"Petitioner did not participate directly or indirectly in the management of the corporations in which he held stocks or bonds."
This case of a passive investor in the securities of enterprises which he had not formed and did not control or work in has no resemblance to that of the plaintiff. No one could say, in reason, that the plaintiff was not engaged in business. But he did nothing other than manage and work in his corporations. It would seem to follow that the management and work was the business in which he was engaged, since that was the only thing he did. It would be hard to imagine a loss more "proximate" to that business activity than the uncollectibility of a loan made to it to promote its well-being.
What the Government urges, as we see it, is that if one embodies his business in the corporate forms, he may in fact spend his days in overalls working at a bench in his factory, but in law he will be regarded as engaged only in cashing dividend checks and clipping coupons. We see no reason to engage in such make-believe. If the lawmakers had intended to draw the line at the corporate form of business, they would have said so. If they had said anything susceptible of being interpreted to mean that, the Treasury in its regulations would have said so.
The Government complains that some of the corporate activities to which we have pointed as indications of the scope of the plaintiff's aviation-connected activities occurred after 1954, and points out that the debt of Maytag-Waynick Inc. to the plaintiff became worthless not later than 1954. In determining the nature of the plaintiff's relation to aviation in the years 1952, 1953 and 1954, we think it is relevant to know, not only what the plaintiff was doing in that regard in those years, but what he was doing in that regard in the years immediately preceding and following those years. The more extended continuity is enlightening, and we see no reason to draw the curtain against parts of it. See Sinclair Refining Co. v. Jenkins Petroleum Process Co., 289 U.S. 689, 698, 53 S.Ct. 736, 77 L.Ed. 1449.
The Government urges that the advances made by the plaintiff to Maytag-Waynick were not loans but were contributions to capital, and therefore the plaintiff's loss of the money could not be considered a bad-debt loss. The advances took the form of loans, negotiable notes being issued for each advance of money. They were recorded on the corporation's books and on the plaintiff's personal books as loans. The debts to the plaintiff were never formally subordinated to those of other creditors, though in fact the plaintiff did not insist on a pro rata distribution with other creditors, because he was so closely identified with the corporation that he did not think it would be honorable to take a part of the small amount available to the creditors. The capitalization was not "thin", the ratio of debt to equity being only slightly more than 2½ to 1. The corporation was, in our opinion, indebted to the plaintiff.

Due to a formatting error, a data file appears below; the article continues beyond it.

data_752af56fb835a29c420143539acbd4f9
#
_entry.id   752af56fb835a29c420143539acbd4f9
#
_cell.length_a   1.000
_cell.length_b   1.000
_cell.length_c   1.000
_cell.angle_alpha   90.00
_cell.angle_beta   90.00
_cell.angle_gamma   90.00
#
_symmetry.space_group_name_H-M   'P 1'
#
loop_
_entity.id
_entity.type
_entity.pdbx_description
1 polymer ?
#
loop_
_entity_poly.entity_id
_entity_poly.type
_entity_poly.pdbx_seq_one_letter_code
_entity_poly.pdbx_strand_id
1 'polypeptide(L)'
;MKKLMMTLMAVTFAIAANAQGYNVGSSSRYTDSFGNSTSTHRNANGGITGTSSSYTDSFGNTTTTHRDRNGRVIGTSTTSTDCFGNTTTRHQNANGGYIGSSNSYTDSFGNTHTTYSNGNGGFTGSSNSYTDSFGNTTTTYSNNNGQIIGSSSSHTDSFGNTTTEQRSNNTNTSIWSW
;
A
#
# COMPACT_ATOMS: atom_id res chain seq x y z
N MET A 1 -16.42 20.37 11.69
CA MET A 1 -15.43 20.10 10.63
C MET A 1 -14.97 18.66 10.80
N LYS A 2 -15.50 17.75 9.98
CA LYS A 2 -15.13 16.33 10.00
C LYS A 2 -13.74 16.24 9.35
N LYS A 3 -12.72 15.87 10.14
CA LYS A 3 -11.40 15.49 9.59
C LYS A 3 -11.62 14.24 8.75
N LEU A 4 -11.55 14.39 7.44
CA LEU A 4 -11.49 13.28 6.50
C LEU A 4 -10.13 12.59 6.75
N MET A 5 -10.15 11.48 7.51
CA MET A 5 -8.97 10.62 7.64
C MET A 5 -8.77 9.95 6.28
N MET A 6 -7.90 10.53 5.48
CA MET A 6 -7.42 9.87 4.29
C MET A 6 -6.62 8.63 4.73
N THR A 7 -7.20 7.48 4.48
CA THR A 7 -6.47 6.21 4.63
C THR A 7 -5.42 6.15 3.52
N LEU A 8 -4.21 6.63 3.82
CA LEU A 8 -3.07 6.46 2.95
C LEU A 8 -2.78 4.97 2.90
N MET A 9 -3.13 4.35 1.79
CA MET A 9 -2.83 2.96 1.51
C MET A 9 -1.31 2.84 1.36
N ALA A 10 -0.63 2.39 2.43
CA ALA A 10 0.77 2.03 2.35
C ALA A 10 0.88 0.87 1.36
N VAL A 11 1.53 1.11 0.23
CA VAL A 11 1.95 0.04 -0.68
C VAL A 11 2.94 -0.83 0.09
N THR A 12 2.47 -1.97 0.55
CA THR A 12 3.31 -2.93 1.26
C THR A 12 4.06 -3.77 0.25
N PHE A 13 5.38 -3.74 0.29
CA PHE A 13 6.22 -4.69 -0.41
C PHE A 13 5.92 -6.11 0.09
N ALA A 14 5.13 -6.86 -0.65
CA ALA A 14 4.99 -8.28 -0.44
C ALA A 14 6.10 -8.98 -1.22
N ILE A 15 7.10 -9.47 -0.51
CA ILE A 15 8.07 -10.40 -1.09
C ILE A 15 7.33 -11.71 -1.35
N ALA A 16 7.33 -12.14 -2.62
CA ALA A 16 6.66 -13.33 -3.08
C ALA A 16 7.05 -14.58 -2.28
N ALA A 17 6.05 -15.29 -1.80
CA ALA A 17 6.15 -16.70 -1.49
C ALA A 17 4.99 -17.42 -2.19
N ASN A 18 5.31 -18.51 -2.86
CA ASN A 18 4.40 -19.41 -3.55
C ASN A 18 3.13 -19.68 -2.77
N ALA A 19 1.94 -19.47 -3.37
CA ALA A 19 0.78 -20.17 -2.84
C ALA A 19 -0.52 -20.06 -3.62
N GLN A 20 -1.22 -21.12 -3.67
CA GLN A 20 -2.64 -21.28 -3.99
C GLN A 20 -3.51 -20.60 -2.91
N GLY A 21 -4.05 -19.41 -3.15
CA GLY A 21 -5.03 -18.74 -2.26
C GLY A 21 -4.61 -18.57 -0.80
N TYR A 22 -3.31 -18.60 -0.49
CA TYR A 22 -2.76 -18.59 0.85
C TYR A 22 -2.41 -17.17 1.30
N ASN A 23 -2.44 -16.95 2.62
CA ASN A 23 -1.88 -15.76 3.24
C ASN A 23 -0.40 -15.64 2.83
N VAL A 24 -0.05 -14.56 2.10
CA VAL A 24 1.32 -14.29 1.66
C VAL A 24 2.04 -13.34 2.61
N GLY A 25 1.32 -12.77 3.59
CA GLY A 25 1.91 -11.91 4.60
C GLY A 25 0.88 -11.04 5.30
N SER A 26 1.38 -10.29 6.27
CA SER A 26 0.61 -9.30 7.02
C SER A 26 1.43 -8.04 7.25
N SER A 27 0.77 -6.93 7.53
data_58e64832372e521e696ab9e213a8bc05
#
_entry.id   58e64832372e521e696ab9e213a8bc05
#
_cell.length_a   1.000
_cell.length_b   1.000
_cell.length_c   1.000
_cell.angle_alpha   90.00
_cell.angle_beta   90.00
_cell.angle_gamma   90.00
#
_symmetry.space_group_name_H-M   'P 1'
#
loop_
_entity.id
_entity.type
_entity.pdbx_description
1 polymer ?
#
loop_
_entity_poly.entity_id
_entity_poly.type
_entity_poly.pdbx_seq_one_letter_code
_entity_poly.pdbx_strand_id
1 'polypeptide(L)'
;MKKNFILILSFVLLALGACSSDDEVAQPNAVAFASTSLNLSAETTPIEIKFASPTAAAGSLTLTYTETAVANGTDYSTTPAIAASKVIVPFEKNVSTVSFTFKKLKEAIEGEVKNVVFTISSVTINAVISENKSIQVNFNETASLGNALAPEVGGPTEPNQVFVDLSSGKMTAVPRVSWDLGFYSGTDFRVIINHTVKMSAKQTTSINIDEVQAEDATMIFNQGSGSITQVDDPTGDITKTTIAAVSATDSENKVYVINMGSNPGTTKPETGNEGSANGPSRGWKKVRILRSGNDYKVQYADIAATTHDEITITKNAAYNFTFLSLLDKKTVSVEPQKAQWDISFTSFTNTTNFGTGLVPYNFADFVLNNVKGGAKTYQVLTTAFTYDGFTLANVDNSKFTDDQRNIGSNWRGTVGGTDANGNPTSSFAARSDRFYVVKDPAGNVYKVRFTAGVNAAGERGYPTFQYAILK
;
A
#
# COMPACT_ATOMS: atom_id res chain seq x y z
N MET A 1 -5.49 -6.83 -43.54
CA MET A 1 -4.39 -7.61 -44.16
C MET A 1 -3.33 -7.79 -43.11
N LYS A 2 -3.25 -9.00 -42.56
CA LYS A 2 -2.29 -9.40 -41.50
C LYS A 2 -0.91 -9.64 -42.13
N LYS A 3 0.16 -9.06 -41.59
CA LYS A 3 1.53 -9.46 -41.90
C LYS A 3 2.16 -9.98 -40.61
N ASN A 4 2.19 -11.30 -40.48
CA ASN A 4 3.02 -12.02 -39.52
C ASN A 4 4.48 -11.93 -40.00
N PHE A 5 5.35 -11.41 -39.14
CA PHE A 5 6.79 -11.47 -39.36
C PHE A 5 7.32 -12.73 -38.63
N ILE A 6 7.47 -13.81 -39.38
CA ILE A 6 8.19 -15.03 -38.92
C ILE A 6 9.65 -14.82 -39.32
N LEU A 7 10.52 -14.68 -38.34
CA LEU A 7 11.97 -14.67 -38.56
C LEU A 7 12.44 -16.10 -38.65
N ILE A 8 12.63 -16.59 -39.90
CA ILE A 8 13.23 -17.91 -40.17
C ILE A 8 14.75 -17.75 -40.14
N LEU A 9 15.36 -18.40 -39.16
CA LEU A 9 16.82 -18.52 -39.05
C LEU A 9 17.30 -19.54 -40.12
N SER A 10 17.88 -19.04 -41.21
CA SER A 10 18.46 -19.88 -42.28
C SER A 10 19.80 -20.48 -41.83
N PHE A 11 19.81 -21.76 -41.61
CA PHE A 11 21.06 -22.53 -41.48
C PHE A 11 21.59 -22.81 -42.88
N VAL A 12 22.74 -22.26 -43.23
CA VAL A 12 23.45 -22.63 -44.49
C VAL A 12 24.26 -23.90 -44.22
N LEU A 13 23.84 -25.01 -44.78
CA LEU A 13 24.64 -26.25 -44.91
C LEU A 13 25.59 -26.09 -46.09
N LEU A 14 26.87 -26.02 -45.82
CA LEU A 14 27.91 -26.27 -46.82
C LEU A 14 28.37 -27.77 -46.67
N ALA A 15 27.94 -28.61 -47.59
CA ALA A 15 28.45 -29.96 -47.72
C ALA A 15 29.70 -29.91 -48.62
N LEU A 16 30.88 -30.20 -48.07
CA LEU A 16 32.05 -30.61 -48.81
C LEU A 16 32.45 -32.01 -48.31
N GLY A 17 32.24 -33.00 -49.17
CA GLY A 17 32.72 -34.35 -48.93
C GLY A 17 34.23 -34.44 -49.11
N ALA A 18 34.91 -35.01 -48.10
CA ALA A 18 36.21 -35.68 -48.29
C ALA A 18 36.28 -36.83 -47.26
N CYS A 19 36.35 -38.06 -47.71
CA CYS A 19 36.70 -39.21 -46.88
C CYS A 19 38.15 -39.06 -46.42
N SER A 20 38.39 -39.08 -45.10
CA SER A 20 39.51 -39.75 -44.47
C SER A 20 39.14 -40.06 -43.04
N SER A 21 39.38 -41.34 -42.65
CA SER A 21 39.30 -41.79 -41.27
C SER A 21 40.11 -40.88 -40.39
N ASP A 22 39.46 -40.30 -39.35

The plaintiff is entitled to recover $22,406.06, with interest as provided by law.
It is so ordered.
JONES, Chief Judge, and DURFEE and LARAMORE, Judges, concur.
WHITAKER, Judge (dissenting).
Plaintiff chose to carry on his activities through the instrumentalities of several corporations. He created new persons to carry on his work for him. The particular person with whose business activities we are concerned in this case was not plaintiff, in the eyes of the law, but a different person, separate and distinct from plaintiff. However difficult it may be, rationally, to divorce one entity from the other, the law has created the fiction of two entities, separate one from the other.
Having availed himself of this fiction, plaintiff is entitled to its advantages, and is subject to all its disadvantages. Hence, the loan by plaintiff to the corporation was from one person to another person. But, can we say that the loan was made in the carrying on of plaintiff's business? It was made to assist the corporation in carrying on its business, not plaintiff's. Since plaintiff elected not to carry on the business himself, but to have another person do it for him, then his loan to this person was a loan to and for the benefit of someone other than himself.
It was a loan to his agent, it is true, but it was one for which the agent was liable to plaintiff, because it was a loan in carrying on the agent's business. Had it been an advance by plaintiff to his agent to carry on plaintiff's business, the agent would not have been obligated to repay it.
Consequently, the loan could be taken into account as a bad debt incurred in plaintiff's business only if we completely disregard the separate corporate entity. Plaintiff, by his own creation of the corporation, elected to have it treated as a separate entity. So treating it, its business was not plaintiff's business.
This is not an easy case, but I think plaintiff must remain on the horns of the dilemma he himself has created.